Americans love their cars. Tens of millions of drivers hit our roads each day from Seattle to Savannah, and everywhere in between. But centers of driving technology innovation remain on the geographical fringes of the country–the coasts. And while there’s autonomous vehicle research and development happening in traditional automotive hubs like Detroit and testing planned for Ohio, much of America’s boundary-pushing progress will happen in places like Boston, Pittsburgh, and Silicon Valley. Sustainable consumer adoption of self-driving cars, however, relies on the massive population that lives in flyover cities.
There’s broad uncertainty and wariness about the value (and necessity) of ridesharing, let alone self-driving cars, in America’s heartland. The diverse, and in some cases sparse, topography between America’s coasts lends itself to mapping confusion: for now, people in landlocked areas need to drive to sustain their various ways of life. There are the key inland roadblocks standing in the way of a nationwide driverless future.
Mapping and logistics
Connecting autonomous cars to mapping data that covers massive geographical areas and updating it with the latest infrastructure developments is the first, and perhaps most complex, step for companies hoping to bring driverless technology to America’s roads. Building an integrated system will also ensure self-driving car manufacturers make good on their promises of safer roads, efficient use of fuel, and better car performance. In addition to working with local groups around the U.S. to test technology, successful mapping will require partnerships and data sharing between public and private sector entities working to bring driverless cars to the roads.
Achieving a level of mapping that covers necessary details of the country’s infrastructure and topography between coasts will prove to be an uphill battle, especially in some of the country’s flattest areas. Concerns and regulation will continuously arise with lawmakers at the city, state, and federal levels. Despite likely complications, private sector innovators will need to work with legislators and their staffs to secure permission to survey roads and impede on daily lives of the citizenry.
Adoption of technology
The widespread adoption of driverless cars requires buy-in from parts of the United States that have yet to embrace ride hailing as an alternative form of transportation. While ridesharing apps like Uber and Lyft are prevalent around the country, there’s still a lack of interest in replacing driving with riding in the cities where these companies operate, let alone areas where they don’t. Uber, Lyft and smaller hailing services, like Curb, are in the process of breaking into smaller markets, but they often need to navigate complicated regulatory environments and understand who new drivers and riders would be before setting up shop. Companies and organizations working to bring autonomous vehicles to America’s roads will need to follow a similar path to market. But I don’t see that happening for at least decade. The reason: Americans, including millennials, simply love their cars and many have no plans to give up car ownership.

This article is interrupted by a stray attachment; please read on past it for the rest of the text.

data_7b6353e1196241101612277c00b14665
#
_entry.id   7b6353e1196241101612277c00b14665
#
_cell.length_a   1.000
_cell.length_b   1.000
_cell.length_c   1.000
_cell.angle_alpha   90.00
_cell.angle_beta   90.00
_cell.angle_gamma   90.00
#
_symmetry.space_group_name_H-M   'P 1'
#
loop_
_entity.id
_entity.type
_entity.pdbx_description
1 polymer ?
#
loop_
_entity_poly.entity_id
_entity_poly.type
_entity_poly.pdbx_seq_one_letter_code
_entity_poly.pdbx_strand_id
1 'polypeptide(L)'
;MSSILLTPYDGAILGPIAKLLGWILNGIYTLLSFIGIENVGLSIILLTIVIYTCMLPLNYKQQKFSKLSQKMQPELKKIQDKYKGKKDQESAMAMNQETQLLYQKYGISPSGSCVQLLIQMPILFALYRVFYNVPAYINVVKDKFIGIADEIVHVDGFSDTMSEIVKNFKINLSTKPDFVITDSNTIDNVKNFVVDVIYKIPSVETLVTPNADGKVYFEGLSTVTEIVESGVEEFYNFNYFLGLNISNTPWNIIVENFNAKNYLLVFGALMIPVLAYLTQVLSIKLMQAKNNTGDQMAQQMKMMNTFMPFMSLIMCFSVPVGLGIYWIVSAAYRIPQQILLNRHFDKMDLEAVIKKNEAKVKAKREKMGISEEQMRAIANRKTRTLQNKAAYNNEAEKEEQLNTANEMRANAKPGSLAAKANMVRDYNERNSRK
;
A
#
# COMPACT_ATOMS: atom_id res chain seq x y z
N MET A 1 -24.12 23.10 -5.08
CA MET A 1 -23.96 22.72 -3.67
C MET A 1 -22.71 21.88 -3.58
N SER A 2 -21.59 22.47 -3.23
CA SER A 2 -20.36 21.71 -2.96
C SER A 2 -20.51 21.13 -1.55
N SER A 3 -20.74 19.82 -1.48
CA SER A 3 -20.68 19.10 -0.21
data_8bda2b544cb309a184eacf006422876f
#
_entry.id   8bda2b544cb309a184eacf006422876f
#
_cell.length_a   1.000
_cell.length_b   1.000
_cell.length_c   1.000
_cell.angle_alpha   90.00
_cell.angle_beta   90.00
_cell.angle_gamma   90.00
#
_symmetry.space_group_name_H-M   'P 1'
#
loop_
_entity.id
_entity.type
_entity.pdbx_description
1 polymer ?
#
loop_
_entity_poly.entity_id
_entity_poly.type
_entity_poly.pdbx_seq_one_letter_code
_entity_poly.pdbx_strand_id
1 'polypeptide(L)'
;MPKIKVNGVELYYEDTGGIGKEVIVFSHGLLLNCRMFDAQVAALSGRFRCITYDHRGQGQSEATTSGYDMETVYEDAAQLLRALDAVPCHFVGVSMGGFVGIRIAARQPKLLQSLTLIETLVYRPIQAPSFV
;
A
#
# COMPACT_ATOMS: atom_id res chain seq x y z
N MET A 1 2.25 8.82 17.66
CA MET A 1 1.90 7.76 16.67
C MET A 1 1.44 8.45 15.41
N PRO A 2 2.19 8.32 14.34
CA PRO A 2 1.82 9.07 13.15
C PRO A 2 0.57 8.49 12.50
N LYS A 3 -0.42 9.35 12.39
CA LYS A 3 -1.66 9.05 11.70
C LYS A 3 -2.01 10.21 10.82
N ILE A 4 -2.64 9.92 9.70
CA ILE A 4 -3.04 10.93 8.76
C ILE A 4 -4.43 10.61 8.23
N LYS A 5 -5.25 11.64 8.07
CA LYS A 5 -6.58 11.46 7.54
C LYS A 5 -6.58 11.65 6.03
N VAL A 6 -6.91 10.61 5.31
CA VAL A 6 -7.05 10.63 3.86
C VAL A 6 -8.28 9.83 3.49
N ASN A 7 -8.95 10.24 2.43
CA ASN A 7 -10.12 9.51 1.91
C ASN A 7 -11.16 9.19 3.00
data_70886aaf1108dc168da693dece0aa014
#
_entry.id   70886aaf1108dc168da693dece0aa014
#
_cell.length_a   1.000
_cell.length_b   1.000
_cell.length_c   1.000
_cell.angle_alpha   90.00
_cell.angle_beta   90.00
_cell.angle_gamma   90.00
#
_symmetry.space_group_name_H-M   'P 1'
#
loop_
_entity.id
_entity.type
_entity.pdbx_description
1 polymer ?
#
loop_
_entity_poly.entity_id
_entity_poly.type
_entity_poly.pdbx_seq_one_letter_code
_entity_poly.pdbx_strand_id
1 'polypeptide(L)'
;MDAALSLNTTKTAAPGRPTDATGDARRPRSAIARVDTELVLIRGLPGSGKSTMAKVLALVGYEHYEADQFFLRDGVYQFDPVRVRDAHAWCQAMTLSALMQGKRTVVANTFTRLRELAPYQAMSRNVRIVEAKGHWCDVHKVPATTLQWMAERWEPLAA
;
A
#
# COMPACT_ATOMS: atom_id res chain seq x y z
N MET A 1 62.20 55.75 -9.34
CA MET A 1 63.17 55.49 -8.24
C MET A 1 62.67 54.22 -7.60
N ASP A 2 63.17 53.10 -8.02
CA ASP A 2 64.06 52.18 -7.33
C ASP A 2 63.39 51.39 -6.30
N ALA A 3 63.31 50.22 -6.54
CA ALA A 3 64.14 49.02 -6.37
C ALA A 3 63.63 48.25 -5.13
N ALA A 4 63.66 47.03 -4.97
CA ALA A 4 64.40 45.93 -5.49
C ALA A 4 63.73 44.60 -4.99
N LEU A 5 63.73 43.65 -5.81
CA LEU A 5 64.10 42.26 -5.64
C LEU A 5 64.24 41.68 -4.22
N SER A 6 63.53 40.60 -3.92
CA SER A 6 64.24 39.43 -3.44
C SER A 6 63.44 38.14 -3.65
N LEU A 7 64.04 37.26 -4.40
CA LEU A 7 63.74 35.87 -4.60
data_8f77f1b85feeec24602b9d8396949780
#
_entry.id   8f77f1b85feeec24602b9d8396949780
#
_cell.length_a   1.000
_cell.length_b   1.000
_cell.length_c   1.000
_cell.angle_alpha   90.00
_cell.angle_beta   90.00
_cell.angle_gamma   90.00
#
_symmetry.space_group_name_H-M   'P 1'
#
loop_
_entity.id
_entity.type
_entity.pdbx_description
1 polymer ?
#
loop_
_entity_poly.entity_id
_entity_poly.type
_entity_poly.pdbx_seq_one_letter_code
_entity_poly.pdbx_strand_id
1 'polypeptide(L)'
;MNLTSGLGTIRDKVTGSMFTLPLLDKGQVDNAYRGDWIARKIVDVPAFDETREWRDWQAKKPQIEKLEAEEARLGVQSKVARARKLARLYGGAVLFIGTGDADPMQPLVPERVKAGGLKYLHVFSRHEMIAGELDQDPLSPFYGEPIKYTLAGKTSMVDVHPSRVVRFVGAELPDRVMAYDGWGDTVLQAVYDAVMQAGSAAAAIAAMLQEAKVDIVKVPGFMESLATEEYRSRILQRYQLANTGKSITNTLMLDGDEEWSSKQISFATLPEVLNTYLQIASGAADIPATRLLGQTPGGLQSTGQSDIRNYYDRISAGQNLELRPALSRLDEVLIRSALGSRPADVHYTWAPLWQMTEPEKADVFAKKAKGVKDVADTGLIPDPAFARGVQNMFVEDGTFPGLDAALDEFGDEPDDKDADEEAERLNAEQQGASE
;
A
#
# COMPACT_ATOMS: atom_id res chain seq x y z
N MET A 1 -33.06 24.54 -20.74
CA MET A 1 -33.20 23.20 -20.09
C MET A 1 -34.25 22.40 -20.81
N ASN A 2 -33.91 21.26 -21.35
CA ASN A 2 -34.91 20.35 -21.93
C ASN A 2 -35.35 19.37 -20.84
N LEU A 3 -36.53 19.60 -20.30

Wariness of automation
Many consumers living in flyover cities rely on their ability to drive for work, life and everything in between. Ordinary people, from farmers to heavy machine operators to ambulance drivers, are watching the arc of automation with interest. There are a total of 1.7 million truck drivers in the U.S. and another 1.7 professional taxi, bus and delivery drivers around the country who fear losing their jobs to automation. Most of them qualify as middle class citizens. In order to convince these Americans who drive often–and for a living–that a driverless future is a good thing, delicate consumer education and understanding and proof of safety and affordability needs to happen first. Companies looking to successfully bring self-driving technology to heartland roads need to mirror tactics used in grassroots politics: constant community outreach, persistent relationship building, and consistent giving back to the community in a way that helps locals in one way or another.
The last mile(s)
Technology companies who join the driverless car arms race need to incorporate mainland America early in the autonomous vehicle innovation process in order to illuminate and address local concerns. The Obama Administration already laid the regulatory groundwork for public-private partnerships across the country to address local issues. It will be interesting to see what new U.S. Transportation Secretary Elaine Chao, who has been a vocal proponent of driving innovation (despite news her team is reevaluating Obama-era self-driving regulations), does to advance or revamp the federally-sketched roadmap. Over the next few years, making the case to rural and suburban consumers that self-driving cars improve safety and create new career opportunities will be just as crucial as innovation to speeding up adoption of the technology.
George Arison is the founder and CEO of Shift.